Editor-in-Chief: Brüne, Bernhard
Editorial Board: Buchner, Johannes / Lei, Ming / Ludwig, Stephan / Sies, Helmut / Thomas, Douglas D. / Turk, Boris / Wittinghofer, Alfred
12 Issues per year
IMPACT FACTOR 2016: 3.273
CiteScore 2016: 3.01
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Source Normalized Impact per Paper (SNIP) 2016: 0.800
Cellular responses to reactive oxygen species-induced DNA damage and aging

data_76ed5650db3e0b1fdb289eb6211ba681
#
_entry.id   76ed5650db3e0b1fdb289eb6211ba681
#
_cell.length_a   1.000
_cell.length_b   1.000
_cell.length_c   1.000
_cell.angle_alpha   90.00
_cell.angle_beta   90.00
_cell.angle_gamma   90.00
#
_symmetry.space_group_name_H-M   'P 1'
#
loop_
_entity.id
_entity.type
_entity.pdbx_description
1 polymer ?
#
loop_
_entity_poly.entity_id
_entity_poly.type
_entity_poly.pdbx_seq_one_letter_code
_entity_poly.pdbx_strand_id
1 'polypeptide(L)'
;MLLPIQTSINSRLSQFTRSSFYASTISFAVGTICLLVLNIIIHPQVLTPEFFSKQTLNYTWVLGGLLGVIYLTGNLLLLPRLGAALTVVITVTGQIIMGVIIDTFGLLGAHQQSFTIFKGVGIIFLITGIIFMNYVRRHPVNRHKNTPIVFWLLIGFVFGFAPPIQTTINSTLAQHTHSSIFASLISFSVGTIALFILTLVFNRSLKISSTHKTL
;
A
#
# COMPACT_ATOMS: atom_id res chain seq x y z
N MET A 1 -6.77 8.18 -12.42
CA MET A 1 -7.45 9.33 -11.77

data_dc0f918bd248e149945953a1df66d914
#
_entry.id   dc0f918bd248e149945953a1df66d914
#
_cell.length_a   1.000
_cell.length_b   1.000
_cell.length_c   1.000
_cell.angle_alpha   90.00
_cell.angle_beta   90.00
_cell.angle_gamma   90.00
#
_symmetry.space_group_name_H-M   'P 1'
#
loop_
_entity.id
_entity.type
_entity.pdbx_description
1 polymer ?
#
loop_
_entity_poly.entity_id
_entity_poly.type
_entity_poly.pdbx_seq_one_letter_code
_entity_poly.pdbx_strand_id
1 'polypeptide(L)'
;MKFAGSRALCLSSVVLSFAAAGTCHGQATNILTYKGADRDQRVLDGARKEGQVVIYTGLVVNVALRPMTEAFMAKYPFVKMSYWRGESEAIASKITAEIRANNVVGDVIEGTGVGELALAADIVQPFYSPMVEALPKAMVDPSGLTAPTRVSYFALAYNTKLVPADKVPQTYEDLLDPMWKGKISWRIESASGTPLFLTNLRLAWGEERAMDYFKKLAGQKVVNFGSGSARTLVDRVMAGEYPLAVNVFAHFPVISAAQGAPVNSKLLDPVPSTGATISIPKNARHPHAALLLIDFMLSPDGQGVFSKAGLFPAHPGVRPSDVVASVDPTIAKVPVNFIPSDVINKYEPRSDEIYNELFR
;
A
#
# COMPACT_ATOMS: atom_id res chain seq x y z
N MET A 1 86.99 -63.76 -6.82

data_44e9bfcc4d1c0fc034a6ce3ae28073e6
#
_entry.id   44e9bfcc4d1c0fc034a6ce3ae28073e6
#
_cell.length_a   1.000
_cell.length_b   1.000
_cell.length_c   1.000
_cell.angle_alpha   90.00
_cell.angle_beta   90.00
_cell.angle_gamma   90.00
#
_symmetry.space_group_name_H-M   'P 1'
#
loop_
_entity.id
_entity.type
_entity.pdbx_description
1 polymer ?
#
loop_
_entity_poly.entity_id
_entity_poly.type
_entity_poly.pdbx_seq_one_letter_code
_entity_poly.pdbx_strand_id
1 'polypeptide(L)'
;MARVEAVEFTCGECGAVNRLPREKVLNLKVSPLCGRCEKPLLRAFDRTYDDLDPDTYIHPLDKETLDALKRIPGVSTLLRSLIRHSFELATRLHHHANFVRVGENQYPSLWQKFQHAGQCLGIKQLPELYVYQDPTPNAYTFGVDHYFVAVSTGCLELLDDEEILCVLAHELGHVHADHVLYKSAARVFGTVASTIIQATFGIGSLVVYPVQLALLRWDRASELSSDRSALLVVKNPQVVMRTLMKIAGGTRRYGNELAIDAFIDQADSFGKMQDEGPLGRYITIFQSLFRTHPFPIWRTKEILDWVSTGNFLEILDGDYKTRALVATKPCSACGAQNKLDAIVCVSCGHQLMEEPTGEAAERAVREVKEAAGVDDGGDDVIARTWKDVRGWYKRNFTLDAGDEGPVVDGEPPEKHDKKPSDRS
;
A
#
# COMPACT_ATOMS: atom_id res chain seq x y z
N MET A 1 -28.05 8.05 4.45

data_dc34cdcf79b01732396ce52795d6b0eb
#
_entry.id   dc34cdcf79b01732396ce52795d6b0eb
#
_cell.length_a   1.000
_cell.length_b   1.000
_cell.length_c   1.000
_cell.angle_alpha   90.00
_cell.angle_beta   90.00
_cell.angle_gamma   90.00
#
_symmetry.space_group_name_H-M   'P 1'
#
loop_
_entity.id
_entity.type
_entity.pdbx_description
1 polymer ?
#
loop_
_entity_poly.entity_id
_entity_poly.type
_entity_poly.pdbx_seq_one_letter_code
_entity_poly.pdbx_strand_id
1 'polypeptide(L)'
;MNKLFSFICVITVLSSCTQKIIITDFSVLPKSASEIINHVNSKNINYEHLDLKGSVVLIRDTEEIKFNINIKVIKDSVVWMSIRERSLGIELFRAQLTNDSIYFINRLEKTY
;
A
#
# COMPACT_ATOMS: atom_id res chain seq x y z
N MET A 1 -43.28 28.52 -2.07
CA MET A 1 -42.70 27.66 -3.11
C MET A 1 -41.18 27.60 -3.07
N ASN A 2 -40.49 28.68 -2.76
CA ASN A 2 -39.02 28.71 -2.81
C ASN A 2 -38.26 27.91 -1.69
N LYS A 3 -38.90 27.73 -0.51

Oxidative stress in cells and tissues can occur during pathophysiological developments, e.g., during inflammatory and allergic diseases or during ischemic or toxic and hyperglycemic conditions via the generation of reactive oxygen species (ROS). Moreover, ROS can be generated by radiation (UV, X-rays) and pharmacologically, e.g., by anthracyclins as chemotherapeutic compounds for treatment of a variety of tumors to induce ‘stress or aberrant signaling-inducing senescence’ (STASIS). Although STASIS is distinguished from intracellular replicative senescence, a variety of cellular mechanisms appear similar in both aging pathways. It is generally accepted that oxidative stress and ROS eventually cause DNA damage, whereby insufficient cellular repair mechanisms may contribute to premature aging and apoptosis. Conversely, ROS-induced imbalances of the signaling pathways for metabolic protein turnover may also result in opposite effects to recruit malfunctioning aberrant proteins and compounds that trigger tumorigenic processes. Consequently, DNA damage plays a role in the development of carcinogenesis, but is also associated with an aging process in cells and organisms.
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